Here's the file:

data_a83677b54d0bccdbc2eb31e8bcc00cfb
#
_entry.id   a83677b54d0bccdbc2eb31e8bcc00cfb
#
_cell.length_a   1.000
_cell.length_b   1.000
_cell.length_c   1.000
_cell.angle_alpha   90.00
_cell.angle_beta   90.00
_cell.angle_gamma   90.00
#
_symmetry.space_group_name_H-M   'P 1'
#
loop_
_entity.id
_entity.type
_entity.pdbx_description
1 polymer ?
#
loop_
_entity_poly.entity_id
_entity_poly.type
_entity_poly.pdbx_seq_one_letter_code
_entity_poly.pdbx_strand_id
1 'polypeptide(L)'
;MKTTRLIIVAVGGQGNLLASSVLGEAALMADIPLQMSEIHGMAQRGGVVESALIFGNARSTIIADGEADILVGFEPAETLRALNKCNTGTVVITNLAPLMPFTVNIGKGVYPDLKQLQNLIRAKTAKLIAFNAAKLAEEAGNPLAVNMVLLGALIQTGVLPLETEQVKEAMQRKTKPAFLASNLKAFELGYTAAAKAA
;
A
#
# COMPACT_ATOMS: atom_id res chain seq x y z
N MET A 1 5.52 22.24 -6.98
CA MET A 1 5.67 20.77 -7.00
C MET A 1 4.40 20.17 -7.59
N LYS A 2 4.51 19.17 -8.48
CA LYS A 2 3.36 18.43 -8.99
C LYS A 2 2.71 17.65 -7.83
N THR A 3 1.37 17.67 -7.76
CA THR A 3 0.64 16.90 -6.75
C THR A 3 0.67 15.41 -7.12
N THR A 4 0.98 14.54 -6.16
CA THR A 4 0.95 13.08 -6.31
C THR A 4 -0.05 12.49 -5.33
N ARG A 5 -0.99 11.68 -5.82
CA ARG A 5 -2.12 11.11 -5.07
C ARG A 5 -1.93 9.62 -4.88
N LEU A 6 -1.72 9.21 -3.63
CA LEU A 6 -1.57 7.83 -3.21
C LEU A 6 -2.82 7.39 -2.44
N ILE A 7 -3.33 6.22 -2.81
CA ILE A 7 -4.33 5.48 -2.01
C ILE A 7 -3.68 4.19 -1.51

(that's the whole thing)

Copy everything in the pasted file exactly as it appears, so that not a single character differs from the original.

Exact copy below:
data_a83677b54d0bccdbc2eb31e8bcc00cfb
#
_entry.id   a83677b54d0bccdbc2eb31e8bcc00cfb
#
_cell.length_a   1.000
_cell.length_b   1.000
_cell.length_c   1.000
_cell.angle_alpha   90.00
_cell.angle_beta   90.00
_cell.angle_gamma   90.00
#
_symmetry.space_group_name_H-M   'P 1'
#
loop_
_entity.id
_entity.type
_entity.pdbx_description
1 polymer ?
#
loop_
_entity_poly.entity_id
_entity_poly.type
_entity_poly.pdbx_seq_one_letter_code
_entity_poly.pdbx_strand_id
1 'polypeptide(L)'
;MKTTRLIIVAVGGQGNLLASSVLGEAALMADIPLQMSEIHGMAQRGGVVESALIFGNARSTIIADGEADILVGFEPAETLRALNKCNTGTVVITNLAPLMPFTVNIGKGVYPDLKQLQNLIRAKTAKLIAFNAAKLAEEAGNPLAVNMVLLGALIQTGVLPLETEQVKEAMQRKTKPAFLASNLKAFELGYTAAAKAA
;
A
#
# COMPACT_ATOMS: atom_id res chain seq x y z
N MET A 1 5.52 22.24 -6.98
CA MET A 1 5.67 20.77 -7.00
C MET A 1 4.40 20.17 -7.59
N LYS A 2 4.51 19.17 -8.48
CA LYS A 2 3.36 18.43 -8.99
C LYS A 2 2.71 17.65 -7.83
N THR A 3 1.37 17.67 -7.76
CA THR A 3 0.64 16.90 -6.75
C THR A 3 0.67 15.41 -7.12
N THR A 4 0.98 14.54 -6.16
CA THR A 4 0.95 13.08 -6.31
C THR A 4 -0.05 12.49 -5.33
N ARG A 5 -0.99 11.68 -5.82
CA ARG A 5 -2.12 11.11 -5.07
C ARG A 5 -1.93 9.62 -4.88
N LEU A 6 -1.72 9.21 -3.63
CA LEU A 6 -1.57 7.83 -3.21
C LEU A 6 -2.82 7.39 -2.44
N ILE A 7 -3.33 6.22 -2.81
CA ILE A 7 -4.33 5.48 -2.01
C ILE A 7 -3.68 4.19 -1.51